Diversity, equity, and inclusion (D.E.I.) is a booming industry, with estimated revenues up 25% over the last 12 months, the New York Times reports. Though many companies have invested in trainings for their employees over the years, findings show that there is still a need to educate workers on the topics of empathy, privilege, and power dynamics.
Michelle Kim, CEO and co-founder of Awaken, an experiential D.E.I. workshop company out of Oakland, California, believes inclusion is an ongoing process. “We’re seeing employees demanding action, not just lip service,” she says. Kim’s company holds sessions over the course of several months, combining large group activities, self-reflection, and small group conversations focused on themes such as exploring identities and inclusive language.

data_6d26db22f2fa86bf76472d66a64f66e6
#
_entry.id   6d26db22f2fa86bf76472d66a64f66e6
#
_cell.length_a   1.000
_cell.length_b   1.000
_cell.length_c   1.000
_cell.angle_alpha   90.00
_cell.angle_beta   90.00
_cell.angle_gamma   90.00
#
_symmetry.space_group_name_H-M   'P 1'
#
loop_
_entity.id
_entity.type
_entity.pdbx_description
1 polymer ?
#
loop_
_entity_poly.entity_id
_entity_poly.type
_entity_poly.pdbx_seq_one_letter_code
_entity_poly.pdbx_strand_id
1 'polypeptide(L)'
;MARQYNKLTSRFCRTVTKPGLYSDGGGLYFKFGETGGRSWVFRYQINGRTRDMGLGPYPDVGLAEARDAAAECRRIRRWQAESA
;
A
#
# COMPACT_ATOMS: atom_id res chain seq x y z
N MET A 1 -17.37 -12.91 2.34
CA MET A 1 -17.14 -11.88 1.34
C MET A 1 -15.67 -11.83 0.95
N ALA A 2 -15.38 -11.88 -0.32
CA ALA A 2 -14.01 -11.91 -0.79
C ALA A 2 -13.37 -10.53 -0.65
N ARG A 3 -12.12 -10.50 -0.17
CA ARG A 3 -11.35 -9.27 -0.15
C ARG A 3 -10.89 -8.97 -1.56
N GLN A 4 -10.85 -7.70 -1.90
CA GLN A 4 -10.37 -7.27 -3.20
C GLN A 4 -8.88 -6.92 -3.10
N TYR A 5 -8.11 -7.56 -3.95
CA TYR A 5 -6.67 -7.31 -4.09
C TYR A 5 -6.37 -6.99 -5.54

The key is to make everyone, from assistants to CEOs, feel as if they are part of the conversation. “If you’re not making people aware and holding them responsible at the upper levels of your organization, then you don’t have a chance,” says Kenneth L. Johnson, president and D.E.I. recruiter for East Coast Executives, a recruitment firm in New York City.